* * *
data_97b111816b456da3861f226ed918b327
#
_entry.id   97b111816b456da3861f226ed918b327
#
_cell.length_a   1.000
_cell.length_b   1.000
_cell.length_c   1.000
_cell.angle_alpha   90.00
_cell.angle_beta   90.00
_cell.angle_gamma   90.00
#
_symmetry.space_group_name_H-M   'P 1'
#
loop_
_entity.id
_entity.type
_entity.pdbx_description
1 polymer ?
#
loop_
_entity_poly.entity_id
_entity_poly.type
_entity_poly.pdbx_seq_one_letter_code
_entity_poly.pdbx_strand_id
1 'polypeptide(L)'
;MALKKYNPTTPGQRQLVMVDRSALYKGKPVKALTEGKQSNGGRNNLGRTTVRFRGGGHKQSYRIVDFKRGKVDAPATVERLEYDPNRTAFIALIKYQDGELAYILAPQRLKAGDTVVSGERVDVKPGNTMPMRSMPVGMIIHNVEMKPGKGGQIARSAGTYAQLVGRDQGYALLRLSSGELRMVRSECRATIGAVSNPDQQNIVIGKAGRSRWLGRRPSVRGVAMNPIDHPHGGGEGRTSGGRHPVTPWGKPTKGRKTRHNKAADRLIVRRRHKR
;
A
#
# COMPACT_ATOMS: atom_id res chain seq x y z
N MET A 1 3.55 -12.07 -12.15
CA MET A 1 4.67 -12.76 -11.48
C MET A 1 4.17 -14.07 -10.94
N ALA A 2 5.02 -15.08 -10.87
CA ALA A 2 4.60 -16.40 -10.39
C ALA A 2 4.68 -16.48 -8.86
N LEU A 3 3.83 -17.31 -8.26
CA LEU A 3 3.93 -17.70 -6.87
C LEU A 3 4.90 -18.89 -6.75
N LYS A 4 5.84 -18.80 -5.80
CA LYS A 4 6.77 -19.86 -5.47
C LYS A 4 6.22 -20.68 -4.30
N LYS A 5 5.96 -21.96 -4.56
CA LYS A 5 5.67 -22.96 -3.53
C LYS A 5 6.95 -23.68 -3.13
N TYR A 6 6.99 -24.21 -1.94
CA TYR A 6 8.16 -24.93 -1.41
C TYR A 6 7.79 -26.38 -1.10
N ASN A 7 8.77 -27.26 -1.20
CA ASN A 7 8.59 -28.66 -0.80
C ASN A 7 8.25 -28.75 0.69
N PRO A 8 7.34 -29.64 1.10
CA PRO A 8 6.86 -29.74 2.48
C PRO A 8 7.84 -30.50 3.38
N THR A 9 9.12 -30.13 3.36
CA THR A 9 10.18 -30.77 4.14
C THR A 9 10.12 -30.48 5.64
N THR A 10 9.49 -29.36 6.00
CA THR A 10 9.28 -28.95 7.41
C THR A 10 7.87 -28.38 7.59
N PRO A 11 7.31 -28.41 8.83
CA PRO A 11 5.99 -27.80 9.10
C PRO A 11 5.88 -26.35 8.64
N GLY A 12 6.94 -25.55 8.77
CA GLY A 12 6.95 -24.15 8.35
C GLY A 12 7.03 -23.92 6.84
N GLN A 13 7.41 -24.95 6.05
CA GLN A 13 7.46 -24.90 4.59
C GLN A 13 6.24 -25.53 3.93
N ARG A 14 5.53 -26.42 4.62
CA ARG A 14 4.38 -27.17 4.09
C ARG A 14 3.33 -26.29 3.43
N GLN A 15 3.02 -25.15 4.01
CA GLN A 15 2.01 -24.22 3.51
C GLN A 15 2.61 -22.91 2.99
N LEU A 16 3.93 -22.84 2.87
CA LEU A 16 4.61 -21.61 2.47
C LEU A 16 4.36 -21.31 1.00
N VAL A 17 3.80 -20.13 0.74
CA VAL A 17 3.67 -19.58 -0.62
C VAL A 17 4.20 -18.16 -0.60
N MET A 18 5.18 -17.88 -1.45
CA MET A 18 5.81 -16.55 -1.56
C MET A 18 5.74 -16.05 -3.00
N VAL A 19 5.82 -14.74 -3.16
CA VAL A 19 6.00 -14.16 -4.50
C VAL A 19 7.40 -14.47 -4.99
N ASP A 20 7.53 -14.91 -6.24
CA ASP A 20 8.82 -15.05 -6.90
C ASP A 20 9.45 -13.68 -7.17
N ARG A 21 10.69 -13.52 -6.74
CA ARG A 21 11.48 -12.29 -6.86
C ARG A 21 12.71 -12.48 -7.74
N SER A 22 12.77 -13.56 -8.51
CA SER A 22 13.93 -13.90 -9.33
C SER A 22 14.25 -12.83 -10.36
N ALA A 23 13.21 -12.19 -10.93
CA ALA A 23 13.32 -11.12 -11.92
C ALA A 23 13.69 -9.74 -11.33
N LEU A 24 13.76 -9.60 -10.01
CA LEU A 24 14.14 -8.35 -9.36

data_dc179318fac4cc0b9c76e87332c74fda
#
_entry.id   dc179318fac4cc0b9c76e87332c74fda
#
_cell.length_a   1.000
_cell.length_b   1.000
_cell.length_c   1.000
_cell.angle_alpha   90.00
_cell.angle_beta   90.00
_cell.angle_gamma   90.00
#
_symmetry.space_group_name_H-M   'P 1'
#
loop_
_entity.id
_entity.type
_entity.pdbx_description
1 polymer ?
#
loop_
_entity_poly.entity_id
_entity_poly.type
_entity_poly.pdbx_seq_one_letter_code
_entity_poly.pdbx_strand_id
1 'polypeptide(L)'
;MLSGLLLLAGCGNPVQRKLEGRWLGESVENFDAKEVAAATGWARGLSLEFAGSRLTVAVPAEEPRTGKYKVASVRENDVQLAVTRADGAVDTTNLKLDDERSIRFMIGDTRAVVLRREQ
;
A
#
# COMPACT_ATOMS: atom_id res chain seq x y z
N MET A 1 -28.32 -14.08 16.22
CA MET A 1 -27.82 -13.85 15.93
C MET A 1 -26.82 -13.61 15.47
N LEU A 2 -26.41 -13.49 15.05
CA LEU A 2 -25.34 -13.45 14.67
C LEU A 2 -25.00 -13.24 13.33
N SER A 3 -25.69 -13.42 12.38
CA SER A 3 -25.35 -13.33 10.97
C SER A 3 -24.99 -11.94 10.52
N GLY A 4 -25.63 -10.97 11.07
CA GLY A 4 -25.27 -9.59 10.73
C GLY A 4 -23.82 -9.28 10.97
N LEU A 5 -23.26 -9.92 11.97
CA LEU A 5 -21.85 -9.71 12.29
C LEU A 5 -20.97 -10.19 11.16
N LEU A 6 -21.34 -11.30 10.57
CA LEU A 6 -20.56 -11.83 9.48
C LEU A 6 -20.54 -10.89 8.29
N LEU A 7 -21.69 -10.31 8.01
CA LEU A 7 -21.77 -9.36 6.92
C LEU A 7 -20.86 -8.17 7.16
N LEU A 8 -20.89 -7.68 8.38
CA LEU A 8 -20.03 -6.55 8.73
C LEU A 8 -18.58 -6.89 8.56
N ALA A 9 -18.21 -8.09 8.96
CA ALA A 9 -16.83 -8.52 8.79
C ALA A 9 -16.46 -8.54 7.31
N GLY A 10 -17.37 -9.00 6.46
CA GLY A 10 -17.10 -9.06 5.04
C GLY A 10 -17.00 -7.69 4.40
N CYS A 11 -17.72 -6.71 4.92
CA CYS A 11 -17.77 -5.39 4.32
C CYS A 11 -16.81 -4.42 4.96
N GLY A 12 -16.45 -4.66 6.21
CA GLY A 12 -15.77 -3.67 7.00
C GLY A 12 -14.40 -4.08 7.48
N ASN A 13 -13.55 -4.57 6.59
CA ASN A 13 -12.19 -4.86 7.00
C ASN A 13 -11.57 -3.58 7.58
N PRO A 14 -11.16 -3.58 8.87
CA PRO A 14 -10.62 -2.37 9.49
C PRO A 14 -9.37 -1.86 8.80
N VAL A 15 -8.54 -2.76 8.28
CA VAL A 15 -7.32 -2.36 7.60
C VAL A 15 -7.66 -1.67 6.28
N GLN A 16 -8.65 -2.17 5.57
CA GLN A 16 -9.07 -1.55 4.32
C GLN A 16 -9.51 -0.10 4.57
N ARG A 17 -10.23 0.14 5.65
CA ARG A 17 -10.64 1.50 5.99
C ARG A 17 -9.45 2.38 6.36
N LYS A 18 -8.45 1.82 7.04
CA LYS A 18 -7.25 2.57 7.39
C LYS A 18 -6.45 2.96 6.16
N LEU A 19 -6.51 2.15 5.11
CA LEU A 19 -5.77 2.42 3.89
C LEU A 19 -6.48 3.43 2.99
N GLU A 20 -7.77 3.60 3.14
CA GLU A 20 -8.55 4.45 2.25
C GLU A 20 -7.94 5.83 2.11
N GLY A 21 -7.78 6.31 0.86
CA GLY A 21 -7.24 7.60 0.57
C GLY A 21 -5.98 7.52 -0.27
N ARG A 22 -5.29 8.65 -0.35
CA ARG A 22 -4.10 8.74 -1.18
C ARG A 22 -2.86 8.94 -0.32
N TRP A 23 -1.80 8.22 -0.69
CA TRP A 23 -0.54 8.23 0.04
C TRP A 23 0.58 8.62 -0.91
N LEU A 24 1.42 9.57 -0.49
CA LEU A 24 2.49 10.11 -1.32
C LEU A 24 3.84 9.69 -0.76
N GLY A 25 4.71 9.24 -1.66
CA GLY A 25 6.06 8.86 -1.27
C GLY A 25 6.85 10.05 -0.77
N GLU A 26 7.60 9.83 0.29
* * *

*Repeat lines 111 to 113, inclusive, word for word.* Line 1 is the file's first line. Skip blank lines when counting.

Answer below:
_cell.angle_gamma   90.00
#
_symmetry.space_group_name_H-M   'P 1'